Since Margot Robbie and Finn Cole were cast as leads in Dreamland, there’s been a global pandemic, two Oscar nominations and a trip back to post-war Birmingham. But at long last, this coming-of-age Dust Bowl drama from writer Nicolaas Zwart and director Miles Joris-Peyrafitte is brought to the big and small screen – at a time when people need new, escapism content the most. And escapism is exactly where this Depression-era story starts.
On the brink of adulthood, 17-year-old Eugene Evans dreams of a life outside the one he’s in – a tension-filled existence with his mother, half-sister and unkind stepfather. If only he had enough money and wherewithal to find his real father, the man that abandoned him long ago for the gulf shores of Mexico. Surprisingly, he finds the answers he’s looking for when he discovers a bloody, beautiful woman hiding in the family barn. With a $10,000 bounty on her, Allison Wells (Robbie) pleads her case to Eugene, tearfully explaining that she’s not a killer. Lucky for her, he listens.
The story unfolds in traditional, noir-like fashion with romance and violence and slow revelations. It’s comforting, almost, to watch a film that you can picture in black and white from the distinct era that was the golden age of cinema. Both actors fit that time, too, physically and in spirit. Though you could never tell from their convincing accents, neither actor is American, yet they easily slip into their all-American roles. Margot Robbie is an actress of her generation, her empathy evident in every role she takes, and while her chemistry with an equally-engaging Finn Cole doesn’t feel quite romantic (and maybe that was intentional) they’re a joy to watch on screen.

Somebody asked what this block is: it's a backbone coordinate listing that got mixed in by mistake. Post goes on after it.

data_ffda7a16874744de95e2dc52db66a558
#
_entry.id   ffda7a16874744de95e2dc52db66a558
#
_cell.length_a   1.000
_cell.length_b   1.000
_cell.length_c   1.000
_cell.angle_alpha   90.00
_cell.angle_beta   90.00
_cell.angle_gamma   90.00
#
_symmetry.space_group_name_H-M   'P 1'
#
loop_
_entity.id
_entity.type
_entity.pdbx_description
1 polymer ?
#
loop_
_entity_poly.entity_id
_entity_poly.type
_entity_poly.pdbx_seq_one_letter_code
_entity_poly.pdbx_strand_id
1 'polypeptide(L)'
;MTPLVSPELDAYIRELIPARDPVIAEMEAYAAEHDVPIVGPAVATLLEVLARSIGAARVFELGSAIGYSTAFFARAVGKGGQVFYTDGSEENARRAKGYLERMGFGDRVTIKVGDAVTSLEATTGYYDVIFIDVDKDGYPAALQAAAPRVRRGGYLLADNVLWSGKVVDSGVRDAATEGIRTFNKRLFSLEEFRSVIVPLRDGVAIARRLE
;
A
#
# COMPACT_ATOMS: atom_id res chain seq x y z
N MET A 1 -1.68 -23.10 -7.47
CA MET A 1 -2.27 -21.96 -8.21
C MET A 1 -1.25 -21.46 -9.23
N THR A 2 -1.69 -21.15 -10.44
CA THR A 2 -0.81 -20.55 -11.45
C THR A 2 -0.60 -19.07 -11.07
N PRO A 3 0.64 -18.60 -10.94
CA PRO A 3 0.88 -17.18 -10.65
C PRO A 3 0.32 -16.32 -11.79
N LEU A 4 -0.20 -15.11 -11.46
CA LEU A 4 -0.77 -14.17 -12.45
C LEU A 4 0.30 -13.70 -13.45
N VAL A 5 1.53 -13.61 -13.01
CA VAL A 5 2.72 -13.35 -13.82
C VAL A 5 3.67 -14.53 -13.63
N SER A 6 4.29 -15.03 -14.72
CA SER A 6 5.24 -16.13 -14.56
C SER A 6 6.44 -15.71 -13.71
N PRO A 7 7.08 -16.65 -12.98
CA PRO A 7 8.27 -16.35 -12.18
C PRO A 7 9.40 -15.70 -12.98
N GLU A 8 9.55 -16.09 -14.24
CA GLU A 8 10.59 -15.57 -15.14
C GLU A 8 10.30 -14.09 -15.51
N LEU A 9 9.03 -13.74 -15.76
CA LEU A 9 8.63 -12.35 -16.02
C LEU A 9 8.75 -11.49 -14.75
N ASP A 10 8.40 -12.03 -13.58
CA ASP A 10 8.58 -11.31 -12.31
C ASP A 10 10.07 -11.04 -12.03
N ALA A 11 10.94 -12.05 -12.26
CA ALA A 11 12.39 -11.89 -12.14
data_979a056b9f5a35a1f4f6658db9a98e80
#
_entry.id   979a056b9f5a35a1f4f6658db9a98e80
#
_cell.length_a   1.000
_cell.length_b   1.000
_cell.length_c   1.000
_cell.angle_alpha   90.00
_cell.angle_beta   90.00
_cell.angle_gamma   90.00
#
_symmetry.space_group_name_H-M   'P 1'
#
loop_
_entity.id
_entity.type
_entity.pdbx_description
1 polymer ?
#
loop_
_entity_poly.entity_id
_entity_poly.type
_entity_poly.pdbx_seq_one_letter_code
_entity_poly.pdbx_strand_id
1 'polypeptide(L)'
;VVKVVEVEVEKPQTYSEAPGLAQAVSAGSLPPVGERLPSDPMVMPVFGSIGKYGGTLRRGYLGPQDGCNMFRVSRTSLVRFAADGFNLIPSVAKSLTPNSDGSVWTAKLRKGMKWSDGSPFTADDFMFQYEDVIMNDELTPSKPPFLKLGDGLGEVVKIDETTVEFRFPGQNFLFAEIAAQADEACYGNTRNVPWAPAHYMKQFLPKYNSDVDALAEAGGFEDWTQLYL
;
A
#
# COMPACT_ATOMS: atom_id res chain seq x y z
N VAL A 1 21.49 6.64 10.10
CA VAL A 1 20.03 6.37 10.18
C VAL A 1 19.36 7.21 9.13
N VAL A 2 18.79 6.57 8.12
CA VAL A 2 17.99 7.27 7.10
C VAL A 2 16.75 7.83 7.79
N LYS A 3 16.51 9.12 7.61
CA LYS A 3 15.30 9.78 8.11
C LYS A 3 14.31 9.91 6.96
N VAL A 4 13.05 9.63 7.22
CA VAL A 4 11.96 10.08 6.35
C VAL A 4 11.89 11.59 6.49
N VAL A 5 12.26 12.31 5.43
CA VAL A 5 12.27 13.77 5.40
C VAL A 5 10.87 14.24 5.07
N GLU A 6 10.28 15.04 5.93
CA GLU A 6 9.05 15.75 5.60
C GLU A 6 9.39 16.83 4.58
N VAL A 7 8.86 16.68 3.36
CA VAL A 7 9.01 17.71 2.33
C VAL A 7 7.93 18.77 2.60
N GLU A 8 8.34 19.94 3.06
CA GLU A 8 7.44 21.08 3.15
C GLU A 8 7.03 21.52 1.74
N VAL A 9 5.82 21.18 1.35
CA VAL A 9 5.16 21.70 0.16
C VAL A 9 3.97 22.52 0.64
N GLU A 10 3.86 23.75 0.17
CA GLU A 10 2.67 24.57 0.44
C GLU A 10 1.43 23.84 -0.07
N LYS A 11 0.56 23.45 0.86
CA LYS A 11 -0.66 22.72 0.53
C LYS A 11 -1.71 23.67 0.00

However predictable or unpredictable one might view the plot, it’s second to how Dreamland looks and feels. Cinematographer Lyle Vincent creates a work of art, from the way the sunlight touches the characters at just the right moment to the wide shots that capture the vastness of the plains. While I imagine every filmmaker is challenged by this pandemic, knowing the release of their film wouldn’t be “normal,” I think it works in their favor here. Watching this movie will feel a true change of scenery from people’s living rooms, not only in geography but in time. They’ll be reminded that each generation had an overall struggle, whether it’s the Dust Bowl or the Depression or war, nature or sickness and every person that has ever existed has their own dreamland.
In select theaters on November 13 and available on Premium Video-On-Demand and Digital November 17.